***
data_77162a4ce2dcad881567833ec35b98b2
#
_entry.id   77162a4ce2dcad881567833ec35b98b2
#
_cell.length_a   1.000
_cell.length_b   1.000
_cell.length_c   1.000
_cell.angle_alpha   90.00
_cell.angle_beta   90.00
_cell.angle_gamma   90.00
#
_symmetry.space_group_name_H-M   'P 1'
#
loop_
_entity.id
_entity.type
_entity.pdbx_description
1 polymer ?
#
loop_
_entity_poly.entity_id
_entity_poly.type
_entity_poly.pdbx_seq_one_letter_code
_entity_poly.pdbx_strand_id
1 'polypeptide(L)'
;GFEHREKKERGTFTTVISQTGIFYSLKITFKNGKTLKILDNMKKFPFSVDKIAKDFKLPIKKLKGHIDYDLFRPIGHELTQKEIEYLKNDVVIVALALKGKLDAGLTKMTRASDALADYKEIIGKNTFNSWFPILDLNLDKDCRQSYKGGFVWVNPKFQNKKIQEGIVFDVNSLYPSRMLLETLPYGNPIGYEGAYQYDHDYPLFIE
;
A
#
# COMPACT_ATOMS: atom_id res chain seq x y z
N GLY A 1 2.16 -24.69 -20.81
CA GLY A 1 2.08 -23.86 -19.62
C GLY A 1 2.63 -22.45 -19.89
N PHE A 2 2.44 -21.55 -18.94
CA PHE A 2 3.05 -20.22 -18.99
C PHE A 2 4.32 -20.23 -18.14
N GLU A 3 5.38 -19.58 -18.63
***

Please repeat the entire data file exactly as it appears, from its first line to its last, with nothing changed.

data_77162a4ce2dcad881567833ec35b98b2
#
_entry.id   77162a4ce2dcad881567833ec35b98b2
#
_cell.length_a   1.000
_cell.length_b   1.000
_cell.length_c   1.000
_cell.angle_alpha   90.00
_cell.angle_beta   90.00
_cell.angle_gamma   90.00
#
_symmetry.space_group_name_H-M   'P 1'
#
loop_
_entity.id
_entity.type
_entity.pdbx_description
1 polymer ?
#
loop_
_entity_poly.entity_id
_entity_poly.type
_entity_poly.pdbx_seq_one_letter_code
_entity_poly.pdbx_strand_id
1 'polypeptide(L)'
;GFEHREKKERGTFTTVISQTGIFYSLKITFKNGKTLKILDNMKKFPFSVDKIAKDFKLPIKKLKGHIDYDLFRPIGHELTQKEIEYLKNDVVIVALALKGKLDAGLTKMTRASDALADYKEIIGKNTFNSWFPILDLNLDKDCRQSYKGGFVWVNPKFQNKKIQEGIVFDVNSLYPSRMLLETLPYGNPIGYEGAYQYDHDYPLFIE
;
A
#
# COMPACT_ATOMS: atom_id res chain seq x y z
N GLY A 1 2.16 -24.69 -20.81
CA GLY A 1 2.08 -23.86 -19.62
C GLY A 1 2.63 -22.45 -19.89
N PHE A 2 2.44 -21.55 -18.94
CA PHE A 2 3.05 -20.22 -18.99
C PHE A 2 4.32 -20.23 -18.14
N GLU A 3 5.38 -19.58 -18.63